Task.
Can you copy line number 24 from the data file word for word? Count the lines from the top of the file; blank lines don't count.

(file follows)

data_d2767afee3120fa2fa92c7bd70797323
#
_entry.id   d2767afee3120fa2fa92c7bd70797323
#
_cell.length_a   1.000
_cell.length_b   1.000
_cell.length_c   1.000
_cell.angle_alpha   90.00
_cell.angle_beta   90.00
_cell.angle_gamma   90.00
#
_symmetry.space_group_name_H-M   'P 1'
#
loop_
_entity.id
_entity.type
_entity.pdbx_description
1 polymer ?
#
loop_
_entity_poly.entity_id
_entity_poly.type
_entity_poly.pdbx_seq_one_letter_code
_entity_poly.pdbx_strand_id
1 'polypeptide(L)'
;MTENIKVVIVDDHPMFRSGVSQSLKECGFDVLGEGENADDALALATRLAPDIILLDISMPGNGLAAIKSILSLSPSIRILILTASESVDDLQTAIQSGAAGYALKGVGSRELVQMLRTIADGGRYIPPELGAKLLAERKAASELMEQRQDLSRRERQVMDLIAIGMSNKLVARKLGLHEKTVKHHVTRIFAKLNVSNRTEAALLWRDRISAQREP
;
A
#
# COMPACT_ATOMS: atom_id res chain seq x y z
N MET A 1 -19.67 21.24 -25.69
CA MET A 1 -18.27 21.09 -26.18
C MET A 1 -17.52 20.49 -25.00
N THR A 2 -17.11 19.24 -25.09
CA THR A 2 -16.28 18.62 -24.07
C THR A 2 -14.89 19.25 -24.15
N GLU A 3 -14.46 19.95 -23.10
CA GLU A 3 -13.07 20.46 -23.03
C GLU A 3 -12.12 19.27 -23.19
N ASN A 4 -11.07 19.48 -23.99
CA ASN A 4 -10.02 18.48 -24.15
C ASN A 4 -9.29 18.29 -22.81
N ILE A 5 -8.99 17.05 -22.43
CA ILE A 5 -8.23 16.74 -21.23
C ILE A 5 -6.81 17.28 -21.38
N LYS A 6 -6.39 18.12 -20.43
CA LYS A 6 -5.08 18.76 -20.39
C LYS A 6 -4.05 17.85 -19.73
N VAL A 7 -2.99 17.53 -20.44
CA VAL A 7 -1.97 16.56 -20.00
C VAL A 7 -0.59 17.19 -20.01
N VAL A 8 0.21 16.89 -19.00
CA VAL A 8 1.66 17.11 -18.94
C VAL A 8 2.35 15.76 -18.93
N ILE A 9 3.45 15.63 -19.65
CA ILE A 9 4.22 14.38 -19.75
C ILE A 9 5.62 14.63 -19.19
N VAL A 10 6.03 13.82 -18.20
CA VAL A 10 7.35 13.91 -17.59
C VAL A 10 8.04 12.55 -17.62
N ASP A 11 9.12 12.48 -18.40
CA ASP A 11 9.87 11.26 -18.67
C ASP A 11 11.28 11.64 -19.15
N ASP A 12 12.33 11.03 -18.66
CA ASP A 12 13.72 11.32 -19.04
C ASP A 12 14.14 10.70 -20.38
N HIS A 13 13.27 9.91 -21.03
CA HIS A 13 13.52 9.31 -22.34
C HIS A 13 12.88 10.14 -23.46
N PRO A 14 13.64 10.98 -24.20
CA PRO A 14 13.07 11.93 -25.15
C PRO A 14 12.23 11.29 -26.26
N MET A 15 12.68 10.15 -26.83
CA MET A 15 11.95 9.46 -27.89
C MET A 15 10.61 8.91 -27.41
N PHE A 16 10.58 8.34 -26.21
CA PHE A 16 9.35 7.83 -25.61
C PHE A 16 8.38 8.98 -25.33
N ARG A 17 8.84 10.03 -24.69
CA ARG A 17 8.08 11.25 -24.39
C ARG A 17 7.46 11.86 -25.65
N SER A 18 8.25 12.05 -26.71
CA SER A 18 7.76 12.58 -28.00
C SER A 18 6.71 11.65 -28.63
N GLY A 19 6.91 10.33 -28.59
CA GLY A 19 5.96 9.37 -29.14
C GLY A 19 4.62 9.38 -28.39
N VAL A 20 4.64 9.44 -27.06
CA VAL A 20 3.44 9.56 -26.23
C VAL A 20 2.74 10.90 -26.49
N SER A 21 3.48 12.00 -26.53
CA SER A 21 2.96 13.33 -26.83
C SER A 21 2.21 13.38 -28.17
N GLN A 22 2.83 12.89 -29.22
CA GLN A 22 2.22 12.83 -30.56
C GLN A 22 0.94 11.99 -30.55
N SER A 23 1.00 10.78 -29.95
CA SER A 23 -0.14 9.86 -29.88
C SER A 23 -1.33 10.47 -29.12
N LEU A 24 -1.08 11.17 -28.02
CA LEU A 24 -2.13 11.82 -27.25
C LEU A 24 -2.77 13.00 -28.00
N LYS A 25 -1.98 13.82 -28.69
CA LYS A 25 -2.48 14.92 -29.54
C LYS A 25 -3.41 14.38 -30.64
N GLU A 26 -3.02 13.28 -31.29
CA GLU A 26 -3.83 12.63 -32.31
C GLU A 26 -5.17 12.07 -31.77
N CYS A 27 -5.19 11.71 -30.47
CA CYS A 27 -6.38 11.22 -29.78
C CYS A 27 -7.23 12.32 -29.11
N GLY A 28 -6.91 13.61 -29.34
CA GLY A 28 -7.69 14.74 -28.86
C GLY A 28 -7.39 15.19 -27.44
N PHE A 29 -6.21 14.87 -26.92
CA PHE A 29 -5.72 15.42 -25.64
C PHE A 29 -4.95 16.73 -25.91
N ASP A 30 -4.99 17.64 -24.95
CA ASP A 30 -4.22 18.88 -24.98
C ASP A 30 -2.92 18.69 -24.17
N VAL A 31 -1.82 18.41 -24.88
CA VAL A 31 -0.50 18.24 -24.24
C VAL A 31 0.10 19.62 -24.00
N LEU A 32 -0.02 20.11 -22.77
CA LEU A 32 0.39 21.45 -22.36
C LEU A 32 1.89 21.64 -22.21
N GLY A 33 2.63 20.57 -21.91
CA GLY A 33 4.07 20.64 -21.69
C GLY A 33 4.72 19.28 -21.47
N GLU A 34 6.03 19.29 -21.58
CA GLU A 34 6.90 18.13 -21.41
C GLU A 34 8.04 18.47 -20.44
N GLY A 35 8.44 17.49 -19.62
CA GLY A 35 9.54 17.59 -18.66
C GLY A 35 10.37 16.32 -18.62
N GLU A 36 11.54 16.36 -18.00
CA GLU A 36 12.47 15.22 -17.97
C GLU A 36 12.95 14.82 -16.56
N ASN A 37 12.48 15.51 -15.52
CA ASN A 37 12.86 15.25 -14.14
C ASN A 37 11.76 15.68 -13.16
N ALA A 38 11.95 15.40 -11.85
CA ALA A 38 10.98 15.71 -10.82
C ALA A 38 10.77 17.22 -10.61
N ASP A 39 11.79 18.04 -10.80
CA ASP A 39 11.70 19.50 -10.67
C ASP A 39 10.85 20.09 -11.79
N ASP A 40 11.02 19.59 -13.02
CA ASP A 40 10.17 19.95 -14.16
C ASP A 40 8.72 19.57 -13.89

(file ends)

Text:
_entity_poly.pdbx_strand_id